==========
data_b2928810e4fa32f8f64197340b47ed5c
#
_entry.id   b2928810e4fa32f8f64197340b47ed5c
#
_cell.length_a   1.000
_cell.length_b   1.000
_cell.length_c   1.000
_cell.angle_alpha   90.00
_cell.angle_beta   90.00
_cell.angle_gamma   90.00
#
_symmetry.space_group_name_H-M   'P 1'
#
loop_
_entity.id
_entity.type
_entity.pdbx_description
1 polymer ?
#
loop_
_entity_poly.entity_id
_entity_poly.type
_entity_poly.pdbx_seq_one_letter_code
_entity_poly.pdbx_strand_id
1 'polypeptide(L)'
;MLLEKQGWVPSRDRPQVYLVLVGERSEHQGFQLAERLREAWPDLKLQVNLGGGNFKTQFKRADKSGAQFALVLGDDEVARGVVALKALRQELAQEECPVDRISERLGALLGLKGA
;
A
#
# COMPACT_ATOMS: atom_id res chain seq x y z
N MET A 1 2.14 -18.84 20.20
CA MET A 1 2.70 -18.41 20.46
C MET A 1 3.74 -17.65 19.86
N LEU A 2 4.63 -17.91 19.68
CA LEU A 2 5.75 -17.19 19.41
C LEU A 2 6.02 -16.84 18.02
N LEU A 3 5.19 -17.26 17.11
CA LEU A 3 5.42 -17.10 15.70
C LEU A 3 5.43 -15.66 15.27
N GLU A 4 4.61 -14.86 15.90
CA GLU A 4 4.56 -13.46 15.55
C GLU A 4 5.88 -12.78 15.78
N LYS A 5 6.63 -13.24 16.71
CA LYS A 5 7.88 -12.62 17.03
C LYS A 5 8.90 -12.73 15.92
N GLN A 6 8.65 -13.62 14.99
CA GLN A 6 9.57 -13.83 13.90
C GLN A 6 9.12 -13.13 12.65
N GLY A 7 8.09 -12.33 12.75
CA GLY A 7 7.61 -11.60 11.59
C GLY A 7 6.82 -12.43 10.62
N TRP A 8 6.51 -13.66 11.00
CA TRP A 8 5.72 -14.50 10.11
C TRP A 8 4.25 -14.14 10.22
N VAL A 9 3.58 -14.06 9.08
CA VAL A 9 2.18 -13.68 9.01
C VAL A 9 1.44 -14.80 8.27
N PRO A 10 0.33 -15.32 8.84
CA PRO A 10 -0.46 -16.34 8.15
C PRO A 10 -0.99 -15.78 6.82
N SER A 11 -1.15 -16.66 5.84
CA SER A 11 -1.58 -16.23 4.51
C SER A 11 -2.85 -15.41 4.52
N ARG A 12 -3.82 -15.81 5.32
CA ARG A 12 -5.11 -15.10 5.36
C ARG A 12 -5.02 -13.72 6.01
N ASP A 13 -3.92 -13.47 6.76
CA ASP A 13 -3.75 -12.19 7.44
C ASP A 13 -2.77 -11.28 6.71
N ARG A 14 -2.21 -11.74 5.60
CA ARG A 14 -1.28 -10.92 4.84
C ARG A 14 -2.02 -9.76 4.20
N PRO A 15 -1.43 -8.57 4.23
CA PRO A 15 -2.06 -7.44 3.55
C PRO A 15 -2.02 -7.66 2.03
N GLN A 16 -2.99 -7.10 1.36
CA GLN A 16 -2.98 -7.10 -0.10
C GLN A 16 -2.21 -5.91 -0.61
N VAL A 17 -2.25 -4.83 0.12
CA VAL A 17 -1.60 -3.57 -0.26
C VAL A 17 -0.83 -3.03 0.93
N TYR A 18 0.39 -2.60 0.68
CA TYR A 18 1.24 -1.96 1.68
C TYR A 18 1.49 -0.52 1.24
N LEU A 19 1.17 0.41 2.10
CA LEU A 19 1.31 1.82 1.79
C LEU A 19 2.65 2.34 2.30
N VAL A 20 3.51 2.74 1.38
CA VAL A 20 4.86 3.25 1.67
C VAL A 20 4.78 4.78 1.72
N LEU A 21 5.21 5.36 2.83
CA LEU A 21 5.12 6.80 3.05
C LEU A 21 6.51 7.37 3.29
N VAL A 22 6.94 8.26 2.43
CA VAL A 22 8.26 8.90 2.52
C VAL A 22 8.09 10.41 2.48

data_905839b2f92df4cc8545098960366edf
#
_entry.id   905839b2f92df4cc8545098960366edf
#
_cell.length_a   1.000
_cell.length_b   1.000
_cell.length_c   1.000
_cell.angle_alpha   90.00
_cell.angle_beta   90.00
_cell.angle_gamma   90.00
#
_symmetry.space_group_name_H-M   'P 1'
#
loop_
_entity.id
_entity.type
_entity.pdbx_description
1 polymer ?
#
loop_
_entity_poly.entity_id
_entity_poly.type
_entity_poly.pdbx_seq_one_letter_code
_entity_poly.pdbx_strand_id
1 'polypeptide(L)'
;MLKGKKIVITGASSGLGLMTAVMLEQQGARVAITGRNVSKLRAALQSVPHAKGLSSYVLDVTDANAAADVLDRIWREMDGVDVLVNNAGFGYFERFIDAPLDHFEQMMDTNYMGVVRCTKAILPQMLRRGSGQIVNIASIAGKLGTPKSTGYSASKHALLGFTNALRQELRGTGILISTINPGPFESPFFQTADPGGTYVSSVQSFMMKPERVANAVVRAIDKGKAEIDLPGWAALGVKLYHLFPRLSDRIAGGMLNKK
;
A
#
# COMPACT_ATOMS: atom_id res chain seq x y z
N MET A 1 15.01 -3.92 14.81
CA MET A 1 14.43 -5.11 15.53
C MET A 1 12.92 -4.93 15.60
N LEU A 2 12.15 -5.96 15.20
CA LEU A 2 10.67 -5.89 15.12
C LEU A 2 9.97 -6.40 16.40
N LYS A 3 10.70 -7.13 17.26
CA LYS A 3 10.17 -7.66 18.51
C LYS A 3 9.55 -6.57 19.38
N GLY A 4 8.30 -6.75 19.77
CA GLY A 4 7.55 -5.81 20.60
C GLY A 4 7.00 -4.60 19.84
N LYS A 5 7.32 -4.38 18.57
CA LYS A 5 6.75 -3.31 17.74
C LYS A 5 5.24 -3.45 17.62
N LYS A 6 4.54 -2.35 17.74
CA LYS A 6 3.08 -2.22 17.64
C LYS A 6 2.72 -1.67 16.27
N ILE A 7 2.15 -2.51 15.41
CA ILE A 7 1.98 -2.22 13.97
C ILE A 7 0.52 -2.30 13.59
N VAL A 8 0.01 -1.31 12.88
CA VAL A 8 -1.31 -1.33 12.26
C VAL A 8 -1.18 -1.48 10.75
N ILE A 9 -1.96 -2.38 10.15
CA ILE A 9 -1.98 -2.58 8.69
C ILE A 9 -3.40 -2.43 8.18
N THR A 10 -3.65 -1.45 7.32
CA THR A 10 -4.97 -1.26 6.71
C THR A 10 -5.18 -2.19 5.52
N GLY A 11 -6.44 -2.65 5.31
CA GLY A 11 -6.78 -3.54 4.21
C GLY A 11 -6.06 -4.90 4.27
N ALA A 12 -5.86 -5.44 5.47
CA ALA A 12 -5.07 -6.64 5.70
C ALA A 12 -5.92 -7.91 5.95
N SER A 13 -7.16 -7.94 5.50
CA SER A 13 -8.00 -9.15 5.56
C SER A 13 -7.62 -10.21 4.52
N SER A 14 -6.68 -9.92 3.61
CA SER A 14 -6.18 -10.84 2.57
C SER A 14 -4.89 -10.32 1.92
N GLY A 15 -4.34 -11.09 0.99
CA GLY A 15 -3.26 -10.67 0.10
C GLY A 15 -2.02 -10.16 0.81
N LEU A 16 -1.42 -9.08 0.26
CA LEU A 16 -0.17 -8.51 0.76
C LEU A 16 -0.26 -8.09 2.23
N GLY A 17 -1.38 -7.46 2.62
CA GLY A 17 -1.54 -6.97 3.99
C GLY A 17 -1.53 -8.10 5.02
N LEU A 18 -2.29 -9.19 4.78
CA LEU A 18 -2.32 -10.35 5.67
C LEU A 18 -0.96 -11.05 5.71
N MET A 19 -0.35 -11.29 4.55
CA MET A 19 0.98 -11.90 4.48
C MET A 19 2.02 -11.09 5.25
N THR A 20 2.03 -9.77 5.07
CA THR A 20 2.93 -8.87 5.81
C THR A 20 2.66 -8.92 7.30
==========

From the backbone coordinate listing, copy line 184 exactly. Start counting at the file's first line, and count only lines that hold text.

N THR A 20 2.03 -9.77 5.07